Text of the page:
Emissions from oil and gas operations in Texas roughly scale with oil and gas production rates. As production of oil and gas from shale resources has increased, the importance of emissions associated with these sources also has increased.
- For most types of oil and gas emission sources, ~5% of emitters account for more than 50% of emissions.
- Recent federal regulations have reduced emissions.
- New technologies, such as infrared cameras, enable rapid detection of emissions.
- The primary change in emissions from shale development is due to the increase in activity of oil and gas development, and not to the unique nature of the shale resource.
Frequently Asked Questions
What kinds of air emissions are caused by shale oil and gas development?
The production of shale oil and gas results in emissions of greenhouse gases, photochemical air pollutants and air toxics. Air emission sources from shale oil and gas development are diverse, have complex behavior and are distributed across a large number of individual sites.
What is a “super-emitter?”
In many source categories, emissions associated with shale oil and gas development are dominated by a small sub-population of high-emitting sources, sometimes referred to as “super-emitters.” One of the findings of the report is that for most types of oil and gas emission sources, ~5% of emitters account for more than 50% of emissions.
What are the air impacts of shale oil and gas development?
Human health impacts of shale oil and gas development occur over local and regional scales over time periods that range from hours to decades. Because of the complexity and variability of these impacts, a scientific understanding of these impacts is just beginning to emerge. The task force recommended that targeted research in this area should be conducted.
“Although characterizing the impacts of the production and use of shale resources on air quality is challenging, emissions from oil and gas production basins in Texas have been studied and characterized to a greater extent than production regions in most other states and our understanding continues to improve.”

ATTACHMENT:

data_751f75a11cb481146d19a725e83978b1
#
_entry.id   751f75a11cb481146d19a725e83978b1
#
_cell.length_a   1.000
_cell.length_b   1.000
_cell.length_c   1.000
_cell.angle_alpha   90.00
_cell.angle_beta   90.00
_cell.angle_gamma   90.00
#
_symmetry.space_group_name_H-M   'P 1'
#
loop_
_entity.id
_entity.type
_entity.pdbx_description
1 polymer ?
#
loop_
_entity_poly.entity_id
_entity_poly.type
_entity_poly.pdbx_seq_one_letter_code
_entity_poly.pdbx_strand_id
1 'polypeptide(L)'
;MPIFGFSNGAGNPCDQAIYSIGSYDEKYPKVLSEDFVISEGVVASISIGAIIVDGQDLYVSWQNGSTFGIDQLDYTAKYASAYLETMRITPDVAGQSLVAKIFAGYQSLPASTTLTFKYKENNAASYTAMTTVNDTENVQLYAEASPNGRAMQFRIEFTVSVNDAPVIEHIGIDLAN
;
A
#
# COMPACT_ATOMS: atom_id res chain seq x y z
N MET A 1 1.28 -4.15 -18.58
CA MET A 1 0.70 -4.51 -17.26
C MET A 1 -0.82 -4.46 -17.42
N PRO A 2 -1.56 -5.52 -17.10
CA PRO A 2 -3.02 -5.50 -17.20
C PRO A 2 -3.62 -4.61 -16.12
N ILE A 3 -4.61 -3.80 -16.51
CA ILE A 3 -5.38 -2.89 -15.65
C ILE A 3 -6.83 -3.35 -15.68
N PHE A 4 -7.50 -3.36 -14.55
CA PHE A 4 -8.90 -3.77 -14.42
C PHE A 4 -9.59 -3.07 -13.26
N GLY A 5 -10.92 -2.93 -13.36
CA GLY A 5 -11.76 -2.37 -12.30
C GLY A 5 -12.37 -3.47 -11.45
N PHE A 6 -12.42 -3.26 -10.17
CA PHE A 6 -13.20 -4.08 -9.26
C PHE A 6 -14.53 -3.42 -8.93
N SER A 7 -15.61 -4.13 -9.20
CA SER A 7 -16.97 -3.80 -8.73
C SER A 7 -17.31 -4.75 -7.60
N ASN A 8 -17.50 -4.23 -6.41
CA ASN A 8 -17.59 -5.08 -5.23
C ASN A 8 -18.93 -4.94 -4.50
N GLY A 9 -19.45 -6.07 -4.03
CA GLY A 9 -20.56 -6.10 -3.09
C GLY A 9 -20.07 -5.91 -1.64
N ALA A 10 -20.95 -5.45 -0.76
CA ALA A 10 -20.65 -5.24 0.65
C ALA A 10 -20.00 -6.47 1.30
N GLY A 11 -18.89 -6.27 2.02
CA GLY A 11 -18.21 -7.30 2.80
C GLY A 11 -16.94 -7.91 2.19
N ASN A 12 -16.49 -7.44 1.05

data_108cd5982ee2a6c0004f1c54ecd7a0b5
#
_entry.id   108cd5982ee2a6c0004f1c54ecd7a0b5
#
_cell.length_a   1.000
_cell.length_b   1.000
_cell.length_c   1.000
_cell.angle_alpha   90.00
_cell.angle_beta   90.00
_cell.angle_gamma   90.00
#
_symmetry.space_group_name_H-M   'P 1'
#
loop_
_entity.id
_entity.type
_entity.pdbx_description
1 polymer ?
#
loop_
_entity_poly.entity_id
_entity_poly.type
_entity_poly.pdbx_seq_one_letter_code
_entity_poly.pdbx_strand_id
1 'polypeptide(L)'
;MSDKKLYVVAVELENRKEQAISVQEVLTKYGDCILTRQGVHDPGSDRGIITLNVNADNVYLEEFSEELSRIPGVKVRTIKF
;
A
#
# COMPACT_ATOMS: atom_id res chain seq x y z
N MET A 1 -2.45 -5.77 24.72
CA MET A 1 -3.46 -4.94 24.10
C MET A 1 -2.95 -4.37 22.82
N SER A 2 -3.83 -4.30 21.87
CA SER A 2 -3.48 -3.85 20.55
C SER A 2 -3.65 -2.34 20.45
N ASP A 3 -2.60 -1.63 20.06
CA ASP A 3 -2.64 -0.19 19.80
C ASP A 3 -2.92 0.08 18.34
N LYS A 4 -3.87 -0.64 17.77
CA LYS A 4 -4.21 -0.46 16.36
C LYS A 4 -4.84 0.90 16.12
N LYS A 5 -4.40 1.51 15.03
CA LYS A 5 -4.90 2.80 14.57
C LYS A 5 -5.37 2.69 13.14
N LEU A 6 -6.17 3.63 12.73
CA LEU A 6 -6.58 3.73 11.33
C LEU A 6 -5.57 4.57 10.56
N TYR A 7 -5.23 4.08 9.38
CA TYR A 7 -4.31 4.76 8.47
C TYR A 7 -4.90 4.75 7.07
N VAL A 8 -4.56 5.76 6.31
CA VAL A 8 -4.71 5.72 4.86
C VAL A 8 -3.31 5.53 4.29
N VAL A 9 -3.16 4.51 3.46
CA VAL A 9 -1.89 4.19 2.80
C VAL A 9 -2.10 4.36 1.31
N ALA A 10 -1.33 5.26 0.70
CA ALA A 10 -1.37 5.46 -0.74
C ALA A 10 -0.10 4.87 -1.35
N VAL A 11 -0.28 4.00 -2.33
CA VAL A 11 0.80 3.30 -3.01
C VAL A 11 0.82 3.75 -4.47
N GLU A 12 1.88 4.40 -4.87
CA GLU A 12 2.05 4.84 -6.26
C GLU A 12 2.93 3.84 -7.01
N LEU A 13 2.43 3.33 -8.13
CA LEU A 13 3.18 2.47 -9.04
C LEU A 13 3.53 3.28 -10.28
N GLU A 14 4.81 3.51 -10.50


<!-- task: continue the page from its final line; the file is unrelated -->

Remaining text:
~David Allen, NAE, The University of Texas at Austin
- The production of shale resources results in emissions of greenhouse gases, photochemical air pollutants and air toxics.
- Recent federal and state regulations have reduced emissions from multiple types of emission sources.
- Emissions in many categories associated with shale resource production are dominated by a small sub-population of high-emitting sources.
- Development of inexpensive, robust, reliable and accurate methods of rapidly finding high-emitting sources has the potential to reduce emissions.
- Shale resource development both directly and indirectly impacts air quality. Indirect impacts include reductions in emissions associated with the substitution of natural gas for coal in electricity generation. Comprehensive assessments of both direct and indirect impacts to air quality from the production of shale resources are complex.
- There is limited information concerning exposures to air toxics emissions and their corresponding health impacts. Targeted research in this area should be conducted.
David Allen, NAE (Lead)
The University of Texas at Austin
Environmental Defense Fund
AECOM: Americas – Upstream Oil & Gas